He doesn’t seem to enjoy... ... middle of paper ... ...finish, even if you do them blindly”. On the whole, the case here that people were wronged was mostly betrayal: betrayal to others not only because of unnecessary hatred like Ernesto’s but because of different approaches in life. There was a variety from a typical hedonistic life like Lena’s to a morally correct one like Ray X’s. The choices being all different lead to clashes. As Milan Kundera once said: “When the dreams conflict, clashes occur…” The same happened to our movie.
In this way, the reader perceives Chillingworth as evil when in reality he goes to extreme depths to demonstrate his love for Hester. Although both Roger Chillingworth and Arthur Dimmesdale love Hester Prynne and are concerned about what the community will think of them, Dimmesdale’s love for Hester is insincere and devious because he is a hypocrite, a coward, and values Puritanical expectations of him above the people he cares most about. Roger Chillingworth makes it his life’s purpose to seek out Hester’s partner and make him pay for his sin. However, Chillingworth’s underlying motivation for retribution is entrenched in his love for Hester. Although Chillingworth attaches like a “leech” (75) to Dimmesdale and wants more “revenge than any mortal had ever wreaked upon an enemy” (145), Chillingworth’s extreme desire for vengeance is rooted in his extreme love for Hester and therefore his actions are vindicated.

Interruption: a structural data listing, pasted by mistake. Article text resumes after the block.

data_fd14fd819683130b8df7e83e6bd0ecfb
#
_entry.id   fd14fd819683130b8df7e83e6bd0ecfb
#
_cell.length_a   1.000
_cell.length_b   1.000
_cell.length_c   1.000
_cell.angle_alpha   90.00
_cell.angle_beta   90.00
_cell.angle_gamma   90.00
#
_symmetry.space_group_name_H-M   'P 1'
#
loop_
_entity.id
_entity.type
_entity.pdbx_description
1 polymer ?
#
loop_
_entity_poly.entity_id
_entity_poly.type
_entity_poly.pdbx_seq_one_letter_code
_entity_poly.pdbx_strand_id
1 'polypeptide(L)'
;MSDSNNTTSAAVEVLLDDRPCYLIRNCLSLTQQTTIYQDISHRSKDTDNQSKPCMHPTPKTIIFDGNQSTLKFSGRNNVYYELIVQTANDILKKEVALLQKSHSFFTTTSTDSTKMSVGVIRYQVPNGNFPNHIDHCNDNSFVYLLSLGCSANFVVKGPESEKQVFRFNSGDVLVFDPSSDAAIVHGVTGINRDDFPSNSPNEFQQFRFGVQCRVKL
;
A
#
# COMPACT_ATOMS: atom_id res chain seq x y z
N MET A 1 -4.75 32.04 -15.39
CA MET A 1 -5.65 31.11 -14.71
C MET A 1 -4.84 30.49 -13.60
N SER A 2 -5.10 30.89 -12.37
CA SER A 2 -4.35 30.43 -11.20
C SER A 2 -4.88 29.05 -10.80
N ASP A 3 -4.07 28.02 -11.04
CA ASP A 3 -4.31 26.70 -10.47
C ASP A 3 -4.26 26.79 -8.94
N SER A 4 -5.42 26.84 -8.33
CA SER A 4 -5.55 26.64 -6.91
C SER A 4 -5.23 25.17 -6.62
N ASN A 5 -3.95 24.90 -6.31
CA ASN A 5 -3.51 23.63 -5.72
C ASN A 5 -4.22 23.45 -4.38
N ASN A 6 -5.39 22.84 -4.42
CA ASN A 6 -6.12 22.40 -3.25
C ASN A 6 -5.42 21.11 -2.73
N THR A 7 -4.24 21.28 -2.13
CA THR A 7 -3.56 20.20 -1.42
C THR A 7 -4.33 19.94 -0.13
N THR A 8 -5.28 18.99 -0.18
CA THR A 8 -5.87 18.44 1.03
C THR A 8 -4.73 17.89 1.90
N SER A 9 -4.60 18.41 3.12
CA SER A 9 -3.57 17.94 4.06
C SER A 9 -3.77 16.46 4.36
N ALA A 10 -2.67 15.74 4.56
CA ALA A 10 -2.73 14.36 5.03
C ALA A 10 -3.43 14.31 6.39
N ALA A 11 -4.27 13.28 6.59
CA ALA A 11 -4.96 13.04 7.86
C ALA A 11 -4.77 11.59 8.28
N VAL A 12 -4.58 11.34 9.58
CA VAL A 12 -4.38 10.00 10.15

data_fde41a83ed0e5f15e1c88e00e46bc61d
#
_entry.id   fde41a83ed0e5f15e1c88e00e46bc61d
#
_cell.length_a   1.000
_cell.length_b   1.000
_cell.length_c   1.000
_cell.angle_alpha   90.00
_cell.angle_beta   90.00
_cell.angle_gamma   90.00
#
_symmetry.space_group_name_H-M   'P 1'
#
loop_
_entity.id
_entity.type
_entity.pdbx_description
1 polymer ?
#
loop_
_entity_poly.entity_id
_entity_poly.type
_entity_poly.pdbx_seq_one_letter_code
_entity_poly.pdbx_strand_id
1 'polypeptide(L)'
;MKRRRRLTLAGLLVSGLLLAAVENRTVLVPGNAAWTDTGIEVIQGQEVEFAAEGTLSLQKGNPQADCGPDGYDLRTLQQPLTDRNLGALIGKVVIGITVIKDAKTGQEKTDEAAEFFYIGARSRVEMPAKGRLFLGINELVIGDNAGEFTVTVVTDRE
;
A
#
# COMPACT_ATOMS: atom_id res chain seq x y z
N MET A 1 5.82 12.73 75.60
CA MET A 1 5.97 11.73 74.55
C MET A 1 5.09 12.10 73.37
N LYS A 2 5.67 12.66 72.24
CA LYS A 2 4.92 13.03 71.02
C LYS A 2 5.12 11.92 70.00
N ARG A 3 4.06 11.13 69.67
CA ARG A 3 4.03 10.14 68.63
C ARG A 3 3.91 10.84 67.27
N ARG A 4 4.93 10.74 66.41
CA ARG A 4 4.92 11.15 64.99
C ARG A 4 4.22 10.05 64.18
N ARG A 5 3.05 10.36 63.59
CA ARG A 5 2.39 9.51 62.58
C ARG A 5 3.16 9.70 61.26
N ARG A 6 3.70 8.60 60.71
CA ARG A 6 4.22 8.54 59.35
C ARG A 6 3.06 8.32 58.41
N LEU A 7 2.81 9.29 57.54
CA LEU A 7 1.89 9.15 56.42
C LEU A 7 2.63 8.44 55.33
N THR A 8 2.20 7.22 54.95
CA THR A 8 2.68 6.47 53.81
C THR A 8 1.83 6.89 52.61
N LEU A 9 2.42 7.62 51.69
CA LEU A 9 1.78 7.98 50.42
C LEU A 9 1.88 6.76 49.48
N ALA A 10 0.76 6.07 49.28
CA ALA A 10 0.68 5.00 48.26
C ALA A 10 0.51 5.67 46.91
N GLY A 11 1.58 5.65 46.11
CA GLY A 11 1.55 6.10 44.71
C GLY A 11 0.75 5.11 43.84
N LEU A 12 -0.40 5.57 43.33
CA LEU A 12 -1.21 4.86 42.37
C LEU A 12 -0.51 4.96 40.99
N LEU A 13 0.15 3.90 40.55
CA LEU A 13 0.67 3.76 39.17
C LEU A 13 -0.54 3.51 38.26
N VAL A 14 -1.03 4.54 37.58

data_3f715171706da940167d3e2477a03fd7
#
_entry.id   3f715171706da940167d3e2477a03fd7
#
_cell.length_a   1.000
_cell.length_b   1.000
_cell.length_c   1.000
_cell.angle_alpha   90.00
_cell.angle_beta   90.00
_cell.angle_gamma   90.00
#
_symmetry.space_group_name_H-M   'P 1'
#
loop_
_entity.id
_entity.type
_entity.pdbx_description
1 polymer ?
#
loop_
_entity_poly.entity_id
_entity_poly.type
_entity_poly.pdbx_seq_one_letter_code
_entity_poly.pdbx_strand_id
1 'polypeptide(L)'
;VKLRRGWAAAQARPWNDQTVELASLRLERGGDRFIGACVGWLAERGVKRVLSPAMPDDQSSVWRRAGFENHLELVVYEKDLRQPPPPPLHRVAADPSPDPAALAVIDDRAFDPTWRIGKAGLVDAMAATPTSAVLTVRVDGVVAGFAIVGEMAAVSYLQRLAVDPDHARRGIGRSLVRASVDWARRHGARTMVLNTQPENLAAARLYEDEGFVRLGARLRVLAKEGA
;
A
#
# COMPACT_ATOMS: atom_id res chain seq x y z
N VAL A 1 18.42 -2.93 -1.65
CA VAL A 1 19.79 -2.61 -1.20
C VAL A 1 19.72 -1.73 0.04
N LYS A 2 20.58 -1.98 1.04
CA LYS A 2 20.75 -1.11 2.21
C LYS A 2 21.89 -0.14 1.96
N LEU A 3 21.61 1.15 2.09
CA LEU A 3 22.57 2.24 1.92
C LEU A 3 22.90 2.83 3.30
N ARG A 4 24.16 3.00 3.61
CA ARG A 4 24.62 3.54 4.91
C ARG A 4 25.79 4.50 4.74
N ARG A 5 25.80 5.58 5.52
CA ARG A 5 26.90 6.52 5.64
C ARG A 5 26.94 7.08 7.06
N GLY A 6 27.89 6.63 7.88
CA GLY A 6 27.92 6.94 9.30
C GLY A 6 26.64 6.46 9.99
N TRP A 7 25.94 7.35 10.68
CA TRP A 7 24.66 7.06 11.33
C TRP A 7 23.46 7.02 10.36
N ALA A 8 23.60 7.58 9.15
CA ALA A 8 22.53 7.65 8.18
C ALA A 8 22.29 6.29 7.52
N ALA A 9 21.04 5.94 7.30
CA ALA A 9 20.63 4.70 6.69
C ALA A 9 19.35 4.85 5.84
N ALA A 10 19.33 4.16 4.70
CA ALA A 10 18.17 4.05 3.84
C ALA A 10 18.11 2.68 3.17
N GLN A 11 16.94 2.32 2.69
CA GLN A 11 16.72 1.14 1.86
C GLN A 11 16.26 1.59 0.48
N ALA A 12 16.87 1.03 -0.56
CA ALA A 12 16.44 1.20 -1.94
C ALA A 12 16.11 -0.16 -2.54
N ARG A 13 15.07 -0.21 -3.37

“The Anabaptist being upo... ... middle of paper ... ...n trait because it is an influential factor that causes humans to make unwise decisions in order to satisfy their beneficial needs. Voltaire’s attitude towards greed is that everyone has it within themselves to be selfish, regardless of what condition and social class the person may be in. People don’t always realize how detrimental the effects of greed can turn out until something tragic occurs in their lives. People can have greed for materials, for power, or for money. In the long run, all types of greed can lead to a corrupt society because people may end up fighting one another just to get what they want, or make sacrifices that can be harmful to not only themselves, but for others as well.
The two become best friends, but Gene soon develops an intense jealousy of Finny. This is due to Gene's own insecurities, which are the fears he possesses of not being good enough. Gene carries many fears which are the root of the tragedies that later take place in the novel. In Knowles' A Separate Peace, Gene' s fear ultimately leads to suffering. Throughout the novel, Gene possesses several fears.
Competition and rivalry have the ability to make people shine and accomplish things they never thought possible, and the ability to bring a person’s dark side and get them to do terrible things. Phineas and Gene’s friendship is viewed very differently by each of them. Where Phineas sees Gene as his best friend Gene sees Phineas as a competitor. Gene sees him as someone trying to keep him from being successful in school. This warped view of their relationship is the cause of many of the eventual problems of the novel and arguably the death of Phineas.